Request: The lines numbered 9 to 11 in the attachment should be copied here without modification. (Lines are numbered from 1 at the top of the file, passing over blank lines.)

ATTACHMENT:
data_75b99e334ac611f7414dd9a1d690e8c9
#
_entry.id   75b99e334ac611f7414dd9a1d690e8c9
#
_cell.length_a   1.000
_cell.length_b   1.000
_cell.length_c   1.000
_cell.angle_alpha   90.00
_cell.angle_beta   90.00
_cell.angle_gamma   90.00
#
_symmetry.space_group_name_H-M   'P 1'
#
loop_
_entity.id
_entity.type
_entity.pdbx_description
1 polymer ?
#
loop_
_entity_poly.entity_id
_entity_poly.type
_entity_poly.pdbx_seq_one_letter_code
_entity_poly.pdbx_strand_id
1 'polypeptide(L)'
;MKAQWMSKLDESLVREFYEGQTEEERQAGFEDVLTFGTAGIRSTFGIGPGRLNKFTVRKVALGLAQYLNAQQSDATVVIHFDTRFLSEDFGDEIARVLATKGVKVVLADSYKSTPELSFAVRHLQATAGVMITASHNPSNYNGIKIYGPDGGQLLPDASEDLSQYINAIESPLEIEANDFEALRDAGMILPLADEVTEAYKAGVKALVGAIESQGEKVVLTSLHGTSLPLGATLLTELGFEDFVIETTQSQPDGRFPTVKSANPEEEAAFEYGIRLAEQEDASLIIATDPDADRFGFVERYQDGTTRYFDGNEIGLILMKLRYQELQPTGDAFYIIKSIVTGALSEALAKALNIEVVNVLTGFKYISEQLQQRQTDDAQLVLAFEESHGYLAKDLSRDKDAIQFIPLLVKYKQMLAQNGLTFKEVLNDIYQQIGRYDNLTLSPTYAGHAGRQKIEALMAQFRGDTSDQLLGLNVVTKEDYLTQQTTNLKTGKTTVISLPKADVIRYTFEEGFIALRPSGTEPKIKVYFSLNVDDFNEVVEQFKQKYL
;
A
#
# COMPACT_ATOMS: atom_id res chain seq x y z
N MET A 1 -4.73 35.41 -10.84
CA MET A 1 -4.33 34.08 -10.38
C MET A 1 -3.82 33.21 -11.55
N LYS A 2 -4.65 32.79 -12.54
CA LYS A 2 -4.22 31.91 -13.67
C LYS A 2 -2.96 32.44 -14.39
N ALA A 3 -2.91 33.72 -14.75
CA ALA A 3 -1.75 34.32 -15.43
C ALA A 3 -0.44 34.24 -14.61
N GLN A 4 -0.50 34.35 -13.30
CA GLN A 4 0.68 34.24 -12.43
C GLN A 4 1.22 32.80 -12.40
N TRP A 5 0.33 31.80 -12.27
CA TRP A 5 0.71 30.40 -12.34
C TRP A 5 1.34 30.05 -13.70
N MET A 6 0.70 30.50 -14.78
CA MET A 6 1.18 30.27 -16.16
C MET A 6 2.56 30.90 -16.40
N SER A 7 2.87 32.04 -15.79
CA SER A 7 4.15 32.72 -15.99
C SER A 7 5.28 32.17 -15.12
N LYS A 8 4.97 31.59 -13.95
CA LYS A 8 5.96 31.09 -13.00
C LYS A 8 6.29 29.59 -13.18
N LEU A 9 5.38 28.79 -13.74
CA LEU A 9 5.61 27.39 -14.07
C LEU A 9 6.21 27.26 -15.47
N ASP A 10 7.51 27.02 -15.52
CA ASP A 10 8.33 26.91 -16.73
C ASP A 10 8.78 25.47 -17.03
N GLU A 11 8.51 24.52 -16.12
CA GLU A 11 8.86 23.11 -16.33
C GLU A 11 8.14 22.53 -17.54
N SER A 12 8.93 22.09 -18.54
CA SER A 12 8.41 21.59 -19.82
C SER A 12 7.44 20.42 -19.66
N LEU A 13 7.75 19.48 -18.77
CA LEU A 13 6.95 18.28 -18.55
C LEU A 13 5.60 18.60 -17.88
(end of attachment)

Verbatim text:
_cell.angle_beta   90.00
_cell.angle_gamma   90.00
#